S.E., if you read the Climategate e-mail messages, then you know that they were suppressing research that disagreed with their AGW claims. That’s pretty serious. In a rational world, Climategate would have derailed the whole AGW/”climate change” imbroglio. That it did not is a testament to how little thought and analysis goes into the issues of the day.

    Having said that, S.E. is right that our leaders betrayed us and our shared patrimony.

    Will Sacksuit, while you are right about people shirking their responsibilities, the obesity epidemic cannot be due to sloth alone. Part of it is due to the misguided dietary guidelines promulgated by the government on the basis of bad science and cherry-picked data pushed by the dishonest “scientist” Ancel Keys. Another part of it is due to the change in what goes into our food. Since “fat is bad” (it’s not) but fat makes food taste good, low-fat food has to go somewhere else for flavor: sugar. Unfortunately, it’s not just sugar, but high fructose corn syrup, whose ubiquity can be blamed on both sugar price supports and subsidies for corn farmers. Food scientists also know what makes food taste good, such as yeast and products derived from it, which is why certain snacks are like crack: once you start, you just can’t stop.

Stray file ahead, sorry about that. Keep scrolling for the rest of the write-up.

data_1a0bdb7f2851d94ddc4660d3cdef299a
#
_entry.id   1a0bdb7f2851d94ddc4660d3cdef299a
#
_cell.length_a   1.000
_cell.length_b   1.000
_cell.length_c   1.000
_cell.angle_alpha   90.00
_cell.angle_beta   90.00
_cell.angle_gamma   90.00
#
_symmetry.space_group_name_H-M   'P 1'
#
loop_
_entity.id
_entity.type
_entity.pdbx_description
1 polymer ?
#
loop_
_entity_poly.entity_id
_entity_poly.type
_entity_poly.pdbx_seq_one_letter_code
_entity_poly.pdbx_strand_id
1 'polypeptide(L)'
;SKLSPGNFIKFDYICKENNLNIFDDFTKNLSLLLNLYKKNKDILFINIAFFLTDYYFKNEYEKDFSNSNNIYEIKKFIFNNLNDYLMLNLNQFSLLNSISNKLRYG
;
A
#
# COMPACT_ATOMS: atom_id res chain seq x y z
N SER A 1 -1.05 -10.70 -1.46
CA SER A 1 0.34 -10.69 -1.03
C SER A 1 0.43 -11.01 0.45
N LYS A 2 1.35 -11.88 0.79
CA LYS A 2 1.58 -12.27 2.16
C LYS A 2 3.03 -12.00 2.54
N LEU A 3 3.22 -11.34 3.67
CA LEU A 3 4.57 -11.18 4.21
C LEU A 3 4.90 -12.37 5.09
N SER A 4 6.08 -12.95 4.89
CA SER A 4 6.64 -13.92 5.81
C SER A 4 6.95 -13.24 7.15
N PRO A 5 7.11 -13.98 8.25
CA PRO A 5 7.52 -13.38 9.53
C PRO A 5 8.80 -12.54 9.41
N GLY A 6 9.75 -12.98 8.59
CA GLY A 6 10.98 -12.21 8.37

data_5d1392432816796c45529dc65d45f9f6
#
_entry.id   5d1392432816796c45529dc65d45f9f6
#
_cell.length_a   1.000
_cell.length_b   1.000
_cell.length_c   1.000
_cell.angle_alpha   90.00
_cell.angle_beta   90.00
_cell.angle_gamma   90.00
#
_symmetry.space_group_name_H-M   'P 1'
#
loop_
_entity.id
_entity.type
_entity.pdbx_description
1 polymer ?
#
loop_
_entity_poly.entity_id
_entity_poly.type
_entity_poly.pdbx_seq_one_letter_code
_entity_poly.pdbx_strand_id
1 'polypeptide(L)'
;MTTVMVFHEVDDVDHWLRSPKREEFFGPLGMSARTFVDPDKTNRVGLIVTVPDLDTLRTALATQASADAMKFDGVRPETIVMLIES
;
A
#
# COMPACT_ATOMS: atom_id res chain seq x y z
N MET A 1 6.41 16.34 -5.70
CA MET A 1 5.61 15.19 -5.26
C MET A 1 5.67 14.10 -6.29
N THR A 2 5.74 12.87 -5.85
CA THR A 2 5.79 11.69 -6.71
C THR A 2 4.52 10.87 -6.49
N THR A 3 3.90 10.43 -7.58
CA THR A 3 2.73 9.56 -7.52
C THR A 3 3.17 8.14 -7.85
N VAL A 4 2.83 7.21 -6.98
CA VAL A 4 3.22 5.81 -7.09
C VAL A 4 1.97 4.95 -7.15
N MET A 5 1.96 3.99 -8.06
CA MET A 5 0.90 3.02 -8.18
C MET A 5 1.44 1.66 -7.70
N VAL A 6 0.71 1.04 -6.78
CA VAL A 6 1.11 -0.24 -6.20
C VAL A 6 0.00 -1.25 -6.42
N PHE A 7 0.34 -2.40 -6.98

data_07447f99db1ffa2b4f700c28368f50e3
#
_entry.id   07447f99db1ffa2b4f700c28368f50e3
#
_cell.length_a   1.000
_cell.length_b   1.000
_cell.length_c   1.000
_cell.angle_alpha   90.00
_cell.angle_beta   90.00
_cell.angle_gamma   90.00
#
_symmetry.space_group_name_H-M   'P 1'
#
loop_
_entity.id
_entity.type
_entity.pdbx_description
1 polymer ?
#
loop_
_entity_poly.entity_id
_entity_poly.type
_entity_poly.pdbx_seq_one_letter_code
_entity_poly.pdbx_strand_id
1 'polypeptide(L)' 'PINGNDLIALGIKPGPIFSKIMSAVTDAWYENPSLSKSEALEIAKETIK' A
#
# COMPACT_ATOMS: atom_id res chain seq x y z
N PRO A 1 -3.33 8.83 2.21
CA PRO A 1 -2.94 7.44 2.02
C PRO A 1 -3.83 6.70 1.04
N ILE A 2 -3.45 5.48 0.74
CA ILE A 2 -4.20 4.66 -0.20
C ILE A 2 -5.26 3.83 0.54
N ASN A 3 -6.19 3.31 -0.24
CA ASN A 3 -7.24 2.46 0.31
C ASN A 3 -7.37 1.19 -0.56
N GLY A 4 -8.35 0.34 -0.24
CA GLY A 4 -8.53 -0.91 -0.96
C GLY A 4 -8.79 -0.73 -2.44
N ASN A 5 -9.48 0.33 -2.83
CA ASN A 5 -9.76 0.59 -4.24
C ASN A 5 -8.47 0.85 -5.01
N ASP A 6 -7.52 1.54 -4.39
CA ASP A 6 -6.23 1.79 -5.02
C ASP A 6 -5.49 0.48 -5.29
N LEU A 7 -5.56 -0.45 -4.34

Yes, morbid obesity is still mostly due to poor choices, but the extra 10 or 20 or 50 pounds that some people carry is mostly due to unhealthy food—with the caveat that a lot of that unhealthy food is touted as being good for you!

  32. Henry Contestwinner | October 24, 2019 at 2:33 pm |

    P.S.: Note that the obesity and diabetes epidemics started after the government started to promulgate its “healthy” eating guidelines.

  33. Henry

    I just inhaled a 10.75 oz. bag of Hostess Frosted Mini Donuts. I’m convinced they are made with a hint of crack. I did run three miles this morning at zero dark thirty and, in my fifties, have the metabolism of a seven year old Swedish boy.



Comments are closed.